Scientist IDs genes that promise to make biofuel production more efficient, economical

August 19, 2010

A University of Illinois metabolic engineer has taken the first step toward the more efficient and economical production of biofuels by developing a strain of yeast with increased alcohol tolerance.

Biofuels are produced through microbial fermentation of biomass crops, which yield the alcohol-based fuels ethanol and iso-butanol if is used as the microbe to convert sugars from biomass into biofuels.

"However, at a certain concentration, the biofuels that are being created become toxic to the yeast used in making them. Our goal was to find a gene or genes that reduce this toxic effect," said Yong-Su Jin, an assistant professor of microbial genomics in the U of I Department of Food Science and Human Nutrition and a faculty member in the U of I's Institute for Genomic Biology.

Jin worked with , the microbe most often used in making ethanol, to identify four genes (MSN2, DOG1, HAL1, and INO1) that improve tolerance to ethanol and iso-butanol when they are overexpressed.

"We expect these genes will serve as key components of a genetic toolbox for breeding yeast with high ethanol tolerance for efficient ethanol fermentation," he said.

To assess the overexpressed genes' contribution to the components that have limited production, the scientists tested them in the presence of high concentrations of (10%), ethanol (5%), and iso-butanol (1%) and compared their performance to a control strain of S. cerevisiae.

Overexpression of any of the four genes remarkably increased ethanol tolerance, but the strain in which INO1 was overexpressed elicited the highest ethanol yield and productivity—with increases of more than 70 percent for ethanol volume and more than 340 percent for ethanol tolerance when compared to the control strain.

According to Jin, the functions of the identified genes are very diverse and unrelated, which suggests that tolerance to high concentrations of iso-butanol and might involve the complex interactions of many genetic elements in yeast.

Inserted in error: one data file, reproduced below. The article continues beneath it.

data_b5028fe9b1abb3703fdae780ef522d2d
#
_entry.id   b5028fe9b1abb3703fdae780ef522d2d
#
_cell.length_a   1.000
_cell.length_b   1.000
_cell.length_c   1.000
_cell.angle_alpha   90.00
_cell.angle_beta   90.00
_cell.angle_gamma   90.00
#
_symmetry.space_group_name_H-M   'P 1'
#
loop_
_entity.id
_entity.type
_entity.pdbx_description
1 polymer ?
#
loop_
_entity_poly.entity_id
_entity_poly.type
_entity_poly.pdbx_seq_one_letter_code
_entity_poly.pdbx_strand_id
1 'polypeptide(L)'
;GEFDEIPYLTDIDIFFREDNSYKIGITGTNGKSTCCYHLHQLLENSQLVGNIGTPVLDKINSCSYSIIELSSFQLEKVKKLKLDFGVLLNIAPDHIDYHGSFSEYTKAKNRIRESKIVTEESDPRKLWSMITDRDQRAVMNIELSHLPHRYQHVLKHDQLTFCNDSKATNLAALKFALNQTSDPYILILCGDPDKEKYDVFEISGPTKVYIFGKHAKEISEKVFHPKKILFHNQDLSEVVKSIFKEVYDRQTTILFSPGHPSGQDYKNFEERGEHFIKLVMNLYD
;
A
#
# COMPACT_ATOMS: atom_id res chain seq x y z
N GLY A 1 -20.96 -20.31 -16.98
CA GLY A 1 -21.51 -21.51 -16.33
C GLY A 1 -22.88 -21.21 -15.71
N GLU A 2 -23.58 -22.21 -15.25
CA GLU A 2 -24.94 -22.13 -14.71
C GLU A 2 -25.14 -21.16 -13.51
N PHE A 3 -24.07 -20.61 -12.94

"For example, some genes increase cellular viability at the expense of fermentation. Others are more balanced between these two functions," he said.

"Identification of these genes should enable us to produce transportation fuels from biomass more economically and efficiently. It's a first step in understanding the cellular reaction that currently limits the production process," he said.

Further study of these should increase alcohol tolerance even further, and that will translate into cost savings and greater efficiency during biofuel production, he added.

Explore further: 'Drunk' fruit flies could shed light on genetic basis of human alcohol abuse

More information: The article appears in the August 20 issue of the Journal of Biotechology.

Related Stories

Displacing petroleum-derived butanol with plants

January 8, 2009

As a chemical for industrial processes, butanol is used in everything from brake fluid, to paint thinners, to plastics. According to a University of Illinois researcher, butanol made from plant material could displace butanol ...

Sugar-hungry yeast to boost biofuel production

March 29, 2010

Engineering yeast to transform sugars more efficiently into alcohols could be an economically and environmentally sound way to replace fossil fuels, say scientists presenting at the Society for General Microbiology's spring ...

Recommended for you

'Hog-nosed rat' discovered in Indonesia

October 6, 2015

Researchers working in Indonesia have discovered a new species of mammal called the hog-nosed rat, aptly named after its features, that scientists said they had never been seen before.

Ancestors of land plants were wired to make the leap to shore

October 5, 2015

When the algal ancestor of modern land plants first succeeded in making the transition from aquatic environments to an inhospitable shore 450 million years ago, it changed the world by dramatically altering climate and setting ...

Stress in adolescence prepares rats for future challenges

October 5, 2015

Rats exposed to frequent physical, social, and predatory stress during adolescence solved problems and foraged more efficiently under high-threat conditions in adulthood compared with rats that developed without stress, according ...


Please sign in to add a comment. Registration is free, and takes less than a minute. Read more

Click here to reset your password.
Sign in to get notified via email when new comments are made.